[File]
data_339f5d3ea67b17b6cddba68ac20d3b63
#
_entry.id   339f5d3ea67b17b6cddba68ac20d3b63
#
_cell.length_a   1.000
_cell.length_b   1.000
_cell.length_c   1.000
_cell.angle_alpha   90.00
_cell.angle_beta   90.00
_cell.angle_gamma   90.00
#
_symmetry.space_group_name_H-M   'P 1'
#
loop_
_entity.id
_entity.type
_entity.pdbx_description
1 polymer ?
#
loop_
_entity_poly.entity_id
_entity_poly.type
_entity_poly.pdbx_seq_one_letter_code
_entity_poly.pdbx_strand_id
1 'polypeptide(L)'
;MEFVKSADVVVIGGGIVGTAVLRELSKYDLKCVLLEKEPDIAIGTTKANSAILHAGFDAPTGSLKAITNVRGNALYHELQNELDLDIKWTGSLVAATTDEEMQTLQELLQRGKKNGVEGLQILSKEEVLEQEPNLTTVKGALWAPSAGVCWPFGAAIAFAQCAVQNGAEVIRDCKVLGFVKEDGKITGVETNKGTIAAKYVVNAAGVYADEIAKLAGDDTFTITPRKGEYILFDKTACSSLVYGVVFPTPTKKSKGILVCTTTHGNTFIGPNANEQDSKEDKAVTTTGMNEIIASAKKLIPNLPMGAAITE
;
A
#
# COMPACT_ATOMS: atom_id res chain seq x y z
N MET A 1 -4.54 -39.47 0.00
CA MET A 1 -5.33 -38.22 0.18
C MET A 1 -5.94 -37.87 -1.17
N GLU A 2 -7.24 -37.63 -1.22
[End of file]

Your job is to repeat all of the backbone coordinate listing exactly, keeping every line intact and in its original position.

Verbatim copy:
data_339f5d3ea67b17b6cddba68ac20d3b63
#
_entry.id   339f5d3ea67b17b6cddba68ac20d3b63
#
_cell.length_a   1.000
_cell.length_b   1.000
_cell.length_c   1.000
_cell.angle_alpha   90.00
_cell.angle_beta   90.00
_cell.angle_gamma   90.00
#
_symmetry.space_group_name_H-M   'P 1'
#
loop_
_entity.id
_entity.type
_entity.pdbx_description
1 polymer ?
#
loop_
_entity_poly.entity_id
_entity_poly.type
_entity_poly.pdbx_seq_one_letter_code
_entity_poly.pdbx_strand_id
1 'polypeptide(L)'
;MEFVKSADVVVIGGGIVGTAVLRELSKYDLKCVLLEKEPDIAIGTTKANSAILHAGFDAPTGSLKAITNVRGNALYHELQNELDLDIKWTGSLVAATTDEEMQTLQELLQRGKKNGVEGLQILSKEEVLEQEPNLTTVKGALWAPSAGVCWPFGAAIAFAQCAVQNGAEVIRDCKVLGFVKEDGKITGVETNKGTIAAKYVVNAAGVYADEIAKLAGDDTFTITPRKGEYILFDKTACSSLVYGVVFPTPTKKSKGILVCTTTHGNTFIGPNANEQDSKEDKAVTTTGMNEIIASAKKLIPNLPMGAAITE
;
A
#
# COMPACT_ATOMS: atom_id res chain seq x y z
N MET A 1 -4.54 -39.47 0.00
CA MET A 1 -5.33 -38.22 0.18
C MET A 1 -5.94 -37.87 -1.17
N GLU A 2 -7.24 -37.63 -1.22